Sister Barbara reaches out and touches Heather’s hand. “Sweetheart, how many milligrams of prednisone do they have you on?”

You, too, have become outraged by commercials and magazine stories; you write letters to editors and rage about pesticides and the sodium content of canned soup. Before this illness, you were easygoing and charitable. After the diagnosis, it became clear that your previous good works — all that prancing around like Mother Theresa with eyeliner — had only disguised your innate evil. When people said, “Gee, I’m so busy. I really envy you being able to stay home and watch TV all day,” you wanted them killed. You wanted their severed heads shellacked and stuck on a stick in some psychopath’s closet: “Gee, maybe in the next life you’ll have more time to watch TV.” But now you have a zygote, and everywhere people in their vulnerability are too much for you to bear: the old woman at the drugstore struggling to work the blood-pressure cuff; the fat boy walking his teacup poodle in the rain.

“Move like you mean it!” the instructor yells.

“For the love of God,” Sister Barbara says, “does she think she’s teaching the ‘hydrocrunch’ class? Doesn’t she know we’re the slow girls?”


To improve coordination and muscle tone, you each strap on hand paddles. The velcro straps scritch-scritch, and now, underwater, your hands are as leaden and clumsy as they are on land.

“Arm circles!” the teacher yells.

Your shoulders creak as you windmill your arms lethargically. Inside you is a zygote; you’ll never walk alone.

Carlin falls back into the water, coughing, her hands slapping the surface. There is a slow second in which you each lunge toward her before she stands upright, sputtering, “I’m OK, I’m OK.” Sister Barbara unstraps her hand paddles and tosses them to the side, then pats Carlin on the back. Carlin coughs and laughs in the same breath. “Geez, Sister Barbara, anything to lose those water weights, huh?”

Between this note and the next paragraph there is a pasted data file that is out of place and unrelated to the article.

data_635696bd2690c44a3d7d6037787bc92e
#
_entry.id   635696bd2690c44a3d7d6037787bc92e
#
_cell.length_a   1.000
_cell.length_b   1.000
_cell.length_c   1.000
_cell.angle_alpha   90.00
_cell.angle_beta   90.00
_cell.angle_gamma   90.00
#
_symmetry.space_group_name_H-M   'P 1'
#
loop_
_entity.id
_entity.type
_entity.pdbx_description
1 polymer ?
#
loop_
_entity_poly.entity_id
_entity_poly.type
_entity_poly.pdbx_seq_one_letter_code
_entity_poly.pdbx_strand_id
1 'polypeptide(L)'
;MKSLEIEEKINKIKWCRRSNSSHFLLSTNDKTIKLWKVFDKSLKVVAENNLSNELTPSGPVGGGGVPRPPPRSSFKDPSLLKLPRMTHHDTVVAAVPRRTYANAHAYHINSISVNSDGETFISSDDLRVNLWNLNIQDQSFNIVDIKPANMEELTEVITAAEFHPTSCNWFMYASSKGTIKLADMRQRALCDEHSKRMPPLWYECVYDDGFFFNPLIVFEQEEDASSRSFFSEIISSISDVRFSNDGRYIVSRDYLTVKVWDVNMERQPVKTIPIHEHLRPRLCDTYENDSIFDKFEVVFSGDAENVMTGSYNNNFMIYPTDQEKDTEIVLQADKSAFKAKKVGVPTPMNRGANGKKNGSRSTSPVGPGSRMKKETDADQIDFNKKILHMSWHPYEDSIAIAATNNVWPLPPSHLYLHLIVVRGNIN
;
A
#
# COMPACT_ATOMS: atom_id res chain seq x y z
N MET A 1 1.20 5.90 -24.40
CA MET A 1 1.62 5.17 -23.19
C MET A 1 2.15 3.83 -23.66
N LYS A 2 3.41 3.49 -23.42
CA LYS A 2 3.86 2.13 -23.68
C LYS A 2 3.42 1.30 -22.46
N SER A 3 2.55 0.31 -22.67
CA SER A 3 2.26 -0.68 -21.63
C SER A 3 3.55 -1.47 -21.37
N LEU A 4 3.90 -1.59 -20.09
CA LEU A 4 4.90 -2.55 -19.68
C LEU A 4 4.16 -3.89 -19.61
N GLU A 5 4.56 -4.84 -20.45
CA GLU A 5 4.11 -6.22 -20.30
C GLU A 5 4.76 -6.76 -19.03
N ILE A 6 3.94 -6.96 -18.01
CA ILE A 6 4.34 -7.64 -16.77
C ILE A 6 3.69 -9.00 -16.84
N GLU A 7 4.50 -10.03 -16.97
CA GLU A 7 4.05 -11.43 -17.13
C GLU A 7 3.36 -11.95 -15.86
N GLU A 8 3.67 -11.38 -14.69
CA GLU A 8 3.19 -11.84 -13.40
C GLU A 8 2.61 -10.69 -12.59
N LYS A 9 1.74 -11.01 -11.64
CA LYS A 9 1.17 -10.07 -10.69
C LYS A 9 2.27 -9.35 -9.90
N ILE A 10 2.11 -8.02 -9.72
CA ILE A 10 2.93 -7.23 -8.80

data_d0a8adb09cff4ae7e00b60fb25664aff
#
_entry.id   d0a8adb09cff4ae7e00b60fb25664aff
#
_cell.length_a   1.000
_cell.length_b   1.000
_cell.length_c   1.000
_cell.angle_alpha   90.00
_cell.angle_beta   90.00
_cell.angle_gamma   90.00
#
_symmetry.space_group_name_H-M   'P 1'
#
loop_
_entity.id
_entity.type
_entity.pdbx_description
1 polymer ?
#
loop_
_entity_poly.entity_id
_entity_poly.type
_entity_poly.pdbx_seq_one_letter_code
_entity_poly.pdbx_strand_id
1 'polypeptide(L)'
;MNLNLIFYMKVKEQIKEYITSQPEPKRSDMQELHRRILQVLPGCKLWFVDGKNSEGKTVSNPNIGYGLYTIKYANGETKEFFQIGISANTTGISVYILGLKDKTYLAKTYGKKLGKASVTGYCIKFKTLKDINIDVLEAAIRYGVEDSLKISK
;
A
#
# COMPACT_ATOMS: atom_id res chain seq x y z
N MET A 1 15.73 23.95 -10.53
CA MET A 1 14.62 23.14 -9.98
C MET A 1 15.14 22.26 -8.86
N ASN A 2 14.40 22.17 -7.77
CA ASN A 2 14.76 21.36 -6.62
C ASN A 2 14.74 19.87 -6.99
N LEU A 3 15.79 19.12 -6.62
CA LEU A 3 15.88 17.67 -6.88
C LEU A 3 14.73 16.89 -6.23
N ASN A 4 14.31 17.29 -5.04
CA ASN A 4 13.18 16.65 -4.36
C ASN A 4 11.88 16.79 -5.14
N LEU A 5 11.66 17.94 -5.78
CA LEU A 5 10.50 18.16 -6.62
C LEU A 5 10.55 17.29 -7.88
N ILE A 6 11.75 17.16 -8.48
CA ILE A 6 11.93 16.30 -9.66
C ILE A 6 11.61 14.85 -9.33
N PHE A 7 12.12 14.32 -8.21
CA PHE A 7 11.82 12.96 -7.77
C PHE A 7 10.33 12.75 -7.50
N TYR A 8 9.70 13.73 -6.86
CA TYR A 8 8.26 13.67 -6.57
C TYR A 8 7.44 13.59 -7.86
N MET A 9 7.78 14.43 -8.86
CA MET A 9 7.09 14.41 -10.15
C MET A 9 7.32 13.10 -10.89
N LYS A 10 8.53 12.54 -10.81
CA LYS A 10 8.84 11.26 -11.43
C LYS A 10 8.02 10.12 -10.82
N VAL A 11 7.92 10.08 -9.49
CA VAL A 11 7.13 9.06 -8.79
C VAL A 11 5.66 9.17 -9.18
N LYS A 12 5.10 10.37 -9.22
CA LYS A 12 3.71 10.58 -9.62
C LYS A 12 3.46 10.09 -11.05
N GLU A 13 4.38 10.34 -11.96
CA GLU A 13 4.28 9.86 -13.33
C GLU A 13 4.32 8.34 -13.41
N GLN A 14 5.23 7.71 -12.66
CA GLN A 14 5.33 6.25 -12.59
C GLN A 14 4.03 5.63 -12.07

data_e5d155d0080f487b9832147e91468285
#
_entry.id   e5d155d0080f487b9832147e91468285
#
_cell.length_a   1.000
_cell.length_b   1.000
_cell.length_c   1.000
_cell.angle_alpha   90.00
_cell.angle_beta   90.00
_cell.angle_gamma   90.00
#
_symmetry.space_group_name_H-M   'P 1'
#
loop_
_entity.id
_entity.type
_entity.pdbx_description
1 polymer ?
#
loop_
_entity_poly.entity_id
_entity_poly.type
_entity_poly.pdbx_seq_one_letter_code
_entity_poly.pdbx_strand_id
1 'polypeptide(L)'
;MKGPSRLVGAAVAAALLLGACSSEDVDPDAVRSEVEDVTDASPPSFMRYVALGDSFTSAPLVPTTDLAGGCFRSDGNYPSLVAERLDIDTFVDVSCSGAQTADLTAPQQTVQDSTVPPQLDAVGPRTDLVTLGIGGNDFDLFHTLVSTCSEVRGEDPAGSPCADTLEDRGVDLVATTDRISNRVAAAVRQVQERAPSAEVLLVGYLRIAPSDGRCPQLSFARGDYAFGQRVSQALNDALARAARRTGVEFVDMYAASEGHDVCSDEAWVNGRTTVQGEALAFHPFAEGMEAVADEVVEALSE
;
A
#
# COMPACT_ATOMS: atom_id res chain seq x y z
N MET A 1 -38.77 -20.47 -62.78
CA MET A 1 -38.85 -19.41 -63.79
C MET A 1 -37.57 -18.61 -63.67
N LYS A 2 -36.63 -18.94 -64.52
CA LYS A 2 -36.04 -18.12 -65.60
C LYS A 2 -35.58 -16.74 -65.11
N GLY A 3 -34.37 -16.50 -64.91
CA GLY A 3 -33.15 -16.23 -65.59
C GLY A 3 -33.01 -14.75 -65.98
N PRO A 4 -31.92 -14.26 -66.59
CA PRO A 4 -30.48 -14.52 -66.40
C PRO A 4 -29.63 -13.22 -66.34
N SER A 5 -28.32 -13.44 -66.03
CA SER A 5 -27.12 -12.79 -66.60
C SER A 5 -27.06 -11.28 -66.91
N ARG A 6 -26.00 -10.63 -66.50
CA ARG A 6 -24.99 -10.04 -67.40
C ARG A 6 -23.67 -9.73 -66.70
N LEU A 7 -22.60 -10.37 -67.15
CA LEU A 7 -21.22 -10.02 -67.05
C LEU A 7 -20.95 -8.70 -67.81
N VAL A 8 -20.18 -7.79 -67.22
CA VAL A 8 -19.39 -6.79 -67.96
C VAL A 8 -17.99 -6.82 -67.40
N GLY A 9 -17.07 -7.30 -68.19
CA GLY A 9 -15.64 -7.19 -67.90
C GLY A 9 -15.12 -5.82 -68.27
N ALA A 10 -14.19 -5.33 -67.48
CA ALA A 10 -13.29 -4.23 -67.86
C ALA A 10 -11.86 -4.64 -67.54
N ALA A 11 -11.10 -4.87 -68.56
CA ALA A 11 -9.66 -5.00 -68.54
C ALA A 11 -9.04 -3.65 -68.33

“You got it, hon,” says Sister Barbara.

The instructor blows her silver whistle. “Miss, are you OK? Can you breathe, speak, or cough?”

Marjorie whispers, “Isn’t that what you say when someone is gagging on a pork chop?”

“I’m fine,” Carlin says.

“Are you sure you’re OK?” you ask.

“Yeah,” Carlin says, “and anyway, I deserve it for staying down in the shallow end so my hair wouldn’t get wet. I didn’t have time to put it up before I left the house.” Her long, gleaming black hair slopes like a stole over her shoulders. Then her smile fades, and her shoulders sink. “My balance is so terrible today. And I almost couldn’t drive because the streets looked so wavy.”

Heather says, “On the other hand, even wet, your lipstick still looks perfect.”

Carlin smiles weakly at Heather. “I’ve been in a flare-up for about two weeks now. I started feeling awful right after my high-school reunion, which I went to because I’m a moron. You could tell the people who knew I had MS; they were like, ‘Oh, Carlin,’ with this delicious smile on their face. Then, when I was in the bathroom, I heard these two bitches in the stalls saying, ‘It’s so sad that she’ll go blind, isn’t it?’ ‘Sure is. God, by our next reunion she’ll probably be in a nursing home.’ ‘Oh, let’s not talk about it. It’s too depressing.’ ”

Sister Barbara nods. “People who aren’t happy with their own lives feast on the troubles of others.”